Why domain names are even more valuable today. This is a copy of an article that was on the FragerFactor.com in 2006. I've cleaned it and condensed it, still strong and valid points made.
Top 10 Reasons Why Domain Names Are Great Investments
1. Domain names tell people specifically where to find you on the Internet
2. A good domain name presents a more professional image and can support and even build your brand in the marketplace.
3. Domain names are unique – nobody else can own your domain name.
4. Annual cost is just $12 to renew your domain name.
5. Domain names can be easily shared with others via word of mouth.
6. Direct traffic to your domain name costs you nothing.
7. Search engines rank websites with relevant domain names higher.
8. Domain names like any business asset can add value to your business at time of sale.
9. Owning multiple domain names relating to your business can increase traffic and the number of qualified site visitors that you receive.
10. Owning multiple Domain names blocks competition from entering into your space and increases the value of your business to potential buyers.
How to Qualify a Domain Name
1. Is it easy to spell? I mean EASY! The masses can't spell.
2. Is it easy to remember?
3. Will it look good on a billboard or in a commercial?
4. Will it pass the radio and SIRI tesst?
5. Is it commercial or social?
6. Does it mean something just standing alone?
7. Can the domain go up in value by 100x? by 1000x 10,000x?
8. Is this a retail price or a wholesale price?
9. Are the other extensions taken? (get the .com)
10. Does it get ANY traffic or make ANY income consistently?
11. Is it a plural when it should be a singular? Or is it a singular when it should be plural?
12. Will there be mistypes? If you buy a .net without owning the .com, how much traffic will you lose?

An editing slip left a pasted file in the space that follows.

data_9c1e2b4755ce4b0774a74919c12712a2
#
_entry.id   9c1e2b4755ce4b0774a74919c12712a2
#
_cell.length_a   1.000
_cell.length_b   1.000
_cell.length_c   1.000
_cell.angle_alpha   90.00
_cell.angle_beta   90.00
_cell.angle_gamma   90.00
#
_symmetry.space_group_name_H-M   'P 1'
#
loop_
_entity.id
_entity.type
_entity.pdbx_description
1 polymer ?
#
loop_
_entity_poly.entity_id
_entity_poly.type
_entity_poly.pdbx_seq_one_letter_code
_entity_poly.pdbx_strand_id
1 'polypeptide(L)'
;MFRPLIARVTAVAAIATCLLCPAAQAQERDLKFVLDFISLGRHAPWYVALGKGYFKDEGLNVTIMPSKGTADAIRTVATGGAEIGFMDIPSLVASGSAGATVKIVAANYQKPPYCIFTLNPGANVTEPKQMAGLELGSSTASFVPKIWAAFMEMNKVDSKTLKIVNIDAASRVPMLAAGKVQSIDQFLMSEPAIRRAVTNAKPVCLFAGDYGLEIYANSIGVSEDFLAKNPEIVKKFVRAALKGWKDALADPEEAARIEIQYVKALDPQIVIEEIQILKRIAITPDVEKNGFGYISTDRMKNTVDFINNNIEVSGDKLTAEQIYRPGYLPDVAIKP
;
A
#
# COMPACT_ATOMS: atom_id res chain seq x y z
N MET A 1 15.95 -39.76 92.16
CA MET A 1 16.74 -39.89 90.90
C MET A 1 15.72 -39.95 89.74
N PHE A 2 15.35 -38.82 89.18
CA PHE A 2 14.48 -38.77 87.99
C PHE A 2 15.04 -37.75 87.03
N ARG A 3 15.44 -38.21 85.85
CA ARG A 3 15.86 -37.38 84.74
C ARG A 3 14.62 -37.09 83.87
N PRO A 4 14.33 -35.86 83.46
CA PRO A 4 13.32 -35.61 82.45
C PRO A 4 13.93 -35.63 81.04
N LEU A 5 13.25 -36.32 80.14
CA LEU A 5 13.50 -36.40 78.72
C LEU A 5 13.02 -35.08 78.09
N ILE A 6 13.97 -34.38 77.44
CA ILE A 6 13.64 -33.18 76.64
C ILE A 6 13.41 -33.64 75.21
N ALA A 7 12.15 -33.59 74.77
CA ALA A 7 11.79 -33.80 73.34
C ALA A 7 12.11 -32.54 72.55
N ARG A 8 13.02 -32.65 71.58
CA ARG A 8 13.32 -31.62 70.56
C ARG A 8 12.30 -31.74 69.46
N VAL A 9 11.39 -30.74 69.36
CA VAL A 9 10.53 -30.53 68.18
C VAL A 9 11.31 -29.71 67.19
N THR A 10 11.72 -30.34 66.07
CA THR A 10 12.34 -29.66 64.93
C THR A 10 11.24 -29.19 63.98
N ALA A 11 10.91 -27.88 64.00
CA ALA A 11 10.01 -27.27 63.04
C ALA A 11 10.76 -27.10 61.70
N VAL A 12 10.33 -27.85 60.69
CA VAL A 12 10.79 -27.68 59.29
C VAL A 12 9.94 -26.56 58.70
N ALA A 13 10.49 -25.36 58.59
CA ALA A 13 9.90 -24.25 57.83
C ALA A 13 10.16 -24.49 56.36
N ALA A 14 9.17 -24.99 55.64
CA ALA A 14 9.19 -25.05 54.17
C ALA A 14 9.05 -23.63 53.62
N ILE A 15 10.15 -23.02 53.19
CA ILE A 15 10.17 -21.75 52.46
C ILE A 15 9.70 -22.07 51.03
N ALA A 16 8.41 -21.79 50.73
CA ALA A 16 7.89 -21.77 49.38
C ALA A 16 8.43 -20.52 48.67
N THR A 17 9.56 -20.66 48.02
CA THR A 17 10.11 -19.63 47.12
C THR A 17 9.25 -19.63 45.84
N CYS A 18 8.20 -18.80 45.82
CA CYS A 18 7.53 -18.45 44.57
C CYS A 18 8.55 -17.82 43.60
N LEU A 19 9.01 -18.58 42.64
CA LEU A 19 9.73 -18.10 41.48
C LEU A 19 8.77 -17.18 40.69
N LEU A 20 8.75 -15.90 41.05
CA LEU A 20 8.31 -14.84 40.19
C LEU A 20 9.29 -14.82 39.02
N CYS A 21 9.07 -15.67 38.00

13. If I decide I don't want the domain anymore is it good enough to be liquid?
14. Are there other related domains that would help or hinder?
15. Is this the best domain I can find for the money?
16. Can I use the money in a better way?
17. Does it add value to your overall portfolio?
18. Could you open a business around that domain name?
19. Is the traffic type in or is it coming from any other way?
20. Could you envision a large company using that domain in a national ad campaign?
Check out these domain names for sale.
There's a revolution in technology going on and for as many businesses that get it, many intelligent organizations still just do not. I get a few offers, most of them low, on different domain names every month and one of the questions I was asked by a potential purchaser was, how do I arrive at a price?
It's a fair question and to put an answer to it, here's the rationale behind the numbers. First, like real estate domain names are virtual property, but with several valuable added dimensions. Domains are the way customers find your business, remember your location and spread the news about your products. It's your business address for all practical purposes. Ninety percent of the people you do business with will never visit your business at it's physical location, but they'll all check your website, which is by way of your domain name.
Names that have more traffic or are capable of generating more traffic with short memorable names are worth more and their market demand is more. Like having a shop on main street vs. opening up a business on a rural road. A good memorable name that suits your business or product lines brings customers and helps them find their way back to you. Most company names are picked without the customer in mind or without any marketing considerations, just a name that means something to the organization on a somewhat emotional level. You can spend millions branding a odd name or bring the brand to your door with a descriptive name. And with domain names, you can have several or hundreds of names to drive traffic to your business.